Summa Theologica

Front Cover
BiblioBazaar, Mar 12, 2007 - Religion - 628 pages
This is a pre-1923 historical reproduction that was curated for quality. Quality assurance was conducted on each of these books in an attempt to remove books with imperfections introduced by the digitization process. Though we have made best efforts - the books may have occasional errors that do not impede the reading experience. We believe this work is culturally important and have elected to bring the book back into print as part of our continuing commitment to the preservation of printed works worldwide.

What people are saying - Write a review

Sparked a conversion

User Review  - AnnE - Christianbook.com

The Summa planted the seed for my husband's conversion from Atheism to Catholicism after he happened upon it in his highschool library. We named our first son Thomas! Easily 5 stars for me! Read full review

An everlasting wealth!

User Review  - Overstock.com

What can be said of St. Thomas Aquinas Summa At the end of his life after a mystical vision he said it was all straw.Compared to a mystical vision yes it is all straw. But anything short of that and ... Read full review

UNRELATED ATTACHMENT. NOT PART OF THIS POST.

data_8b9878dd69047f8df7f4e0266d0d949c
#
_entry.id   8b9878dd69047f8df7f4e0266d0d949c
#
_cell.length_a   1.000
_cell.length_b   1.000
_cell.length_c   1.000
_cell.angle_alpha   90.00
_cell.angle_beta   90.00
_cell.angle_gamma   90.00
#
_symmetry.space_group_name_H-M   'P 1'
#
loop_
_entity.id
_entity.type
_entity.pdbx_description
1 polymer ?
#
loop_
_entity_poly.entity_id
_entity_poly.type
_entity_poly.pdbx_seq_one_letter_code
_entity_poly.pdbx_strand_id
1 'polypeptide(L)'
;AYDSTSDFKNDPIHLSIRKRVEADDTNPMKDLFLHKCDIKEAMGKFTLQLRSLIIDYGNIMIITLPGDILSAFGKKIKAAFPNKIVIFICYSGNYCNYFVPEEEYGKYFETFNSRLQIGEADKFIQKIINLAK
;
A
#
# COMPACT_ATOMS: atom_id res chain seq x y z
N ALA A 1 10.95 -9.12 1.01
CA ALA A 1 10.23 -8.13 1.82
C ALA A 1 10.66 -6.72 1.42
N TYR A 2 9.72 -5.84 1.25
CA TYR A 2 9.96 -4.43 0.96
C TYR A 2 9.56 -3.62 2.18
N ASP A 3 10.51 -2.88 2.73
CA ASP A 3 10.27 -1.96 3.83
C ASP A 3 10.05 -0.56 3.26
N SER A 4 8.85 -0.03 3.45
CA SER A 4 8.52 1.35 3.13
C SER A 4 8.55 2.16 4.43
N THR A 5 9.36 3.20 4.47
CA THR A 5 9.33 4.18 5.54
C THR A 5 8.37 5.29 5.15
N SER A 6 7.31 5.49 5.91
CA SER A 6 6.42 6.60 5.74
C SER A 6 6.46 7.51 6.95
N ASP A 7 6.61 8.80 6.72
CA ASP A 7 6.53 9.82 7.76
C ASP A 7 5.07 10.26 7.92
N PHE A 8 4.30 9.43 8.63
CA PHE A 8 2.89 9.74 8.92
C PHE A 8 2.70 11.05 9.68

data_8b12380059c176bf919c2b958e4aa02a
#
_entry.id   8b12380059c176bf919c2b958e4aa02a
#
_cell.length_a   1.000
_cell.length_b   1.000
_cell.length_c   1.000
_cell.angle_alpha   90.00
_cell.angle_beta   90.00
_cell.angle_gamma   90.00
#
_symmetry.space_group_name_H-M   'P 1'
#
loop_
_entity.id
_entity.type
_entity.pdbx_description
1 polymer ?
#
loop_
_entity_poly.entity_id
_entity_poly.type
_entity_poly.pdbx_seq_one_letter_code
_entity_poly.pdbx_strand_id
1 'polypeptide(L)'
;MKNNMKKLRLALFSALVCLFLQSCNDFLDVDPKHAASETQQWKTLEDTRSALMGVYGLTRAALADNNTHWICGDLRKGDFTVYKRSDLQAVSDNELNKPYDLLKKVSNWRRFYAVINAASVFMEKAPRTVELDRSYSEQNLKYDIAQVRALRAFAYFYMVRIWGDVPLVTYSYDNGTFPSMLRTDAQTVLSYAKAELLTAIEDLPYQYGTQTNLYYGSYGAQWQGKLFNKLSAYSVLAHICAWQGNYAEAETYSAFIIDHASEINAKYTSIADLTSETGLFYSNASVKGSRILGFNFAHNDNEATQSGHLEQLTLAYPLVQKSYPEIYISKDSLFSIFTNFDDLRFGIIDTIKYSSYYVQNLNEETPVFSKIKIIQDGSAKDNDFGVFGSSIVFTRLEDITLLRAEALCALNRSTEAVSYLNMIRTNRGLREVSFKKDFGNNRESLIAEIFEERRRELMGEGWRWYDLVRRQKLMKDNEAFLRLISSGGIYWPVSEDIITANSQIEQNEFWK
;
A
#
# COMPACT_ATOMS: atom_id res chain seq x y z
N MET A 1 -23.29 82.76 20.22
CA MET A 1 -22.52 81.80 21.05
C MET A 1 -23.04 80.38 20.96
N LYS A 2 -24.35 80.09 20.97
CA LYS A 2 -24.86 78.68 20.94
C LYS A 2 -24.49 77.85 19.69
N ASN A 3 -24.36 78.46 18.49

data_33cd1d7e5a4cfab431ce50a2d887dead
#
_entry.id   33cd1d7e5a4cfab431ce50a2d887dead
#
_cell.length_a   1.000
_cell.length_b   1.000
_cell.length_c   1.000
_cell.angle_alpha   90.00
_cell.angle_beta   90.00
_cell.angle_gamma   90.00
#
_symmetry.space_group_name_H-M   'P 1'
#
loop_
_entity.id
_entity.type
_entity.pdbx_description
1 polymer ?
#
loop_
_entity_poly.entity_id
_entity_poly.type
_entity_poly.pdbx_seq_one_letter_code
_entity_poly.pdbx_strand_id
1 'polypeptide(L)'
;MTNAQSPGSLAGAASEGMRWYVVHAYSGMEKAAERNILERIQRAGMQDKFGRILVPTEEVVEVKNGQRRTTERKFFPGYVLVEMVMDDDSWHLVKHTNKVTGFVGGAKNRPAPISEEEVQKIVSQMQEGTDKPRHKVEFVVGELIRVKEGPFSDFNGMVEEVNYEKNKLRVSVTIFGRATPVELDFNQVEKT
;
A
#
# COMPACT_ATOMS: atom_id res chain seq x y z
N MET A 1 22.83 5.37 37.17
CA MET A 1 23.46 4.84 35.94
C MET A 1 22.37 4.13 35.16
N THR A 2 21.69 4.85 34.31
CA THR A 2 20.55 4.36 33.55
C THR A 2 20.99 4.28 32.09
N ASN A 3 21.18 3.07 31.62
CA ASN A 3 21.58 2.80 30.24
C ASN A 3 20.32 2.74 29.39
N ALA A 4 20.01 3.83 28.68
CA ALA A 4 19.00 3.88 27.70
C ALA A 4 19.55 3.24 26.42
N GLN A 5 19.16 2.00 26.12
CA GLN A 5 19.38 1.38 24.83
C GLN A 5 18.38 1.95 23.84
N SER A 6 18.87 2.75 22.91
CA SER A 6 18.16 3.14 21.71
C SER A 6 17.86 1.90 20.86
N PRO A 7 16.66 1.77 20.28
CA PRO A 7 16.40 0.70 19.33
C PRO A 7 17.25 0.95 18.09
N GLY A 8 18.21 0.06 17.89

About the author (2007)

Thomas Aquinas, the most noted philosopher of the Middle Ages, was born near Naples, Italy, to the Count of Aquino and Theodora of Naples. As a young man he determined, in spite of family opposition to enter the new Order of Saint Dominic. He did so in 1244. Thomas Aquinas was a fairly radical Aristotelian. He rejected any form of special illumination from God in ordinary intellectual knowledge. He stated that the soul is the form of the body, the body having no form independent of that provided by the soul itself. He held that the intellect was sufficient to abstract the form of a natural object from its sensory representations and thus the intellect was sufficient in itself for natural knowledge without God's special illumination. He rejected the Averroist notion that natural reason might lead individuals correctly to conclusions that would turn out false when one takes revealed doctrine into account. Aquinas wrote more than sixty important works. The Summa Theologica is considered his greatest work. It is the doctrinal foundation for all teachings of the Roman Catholic Church.

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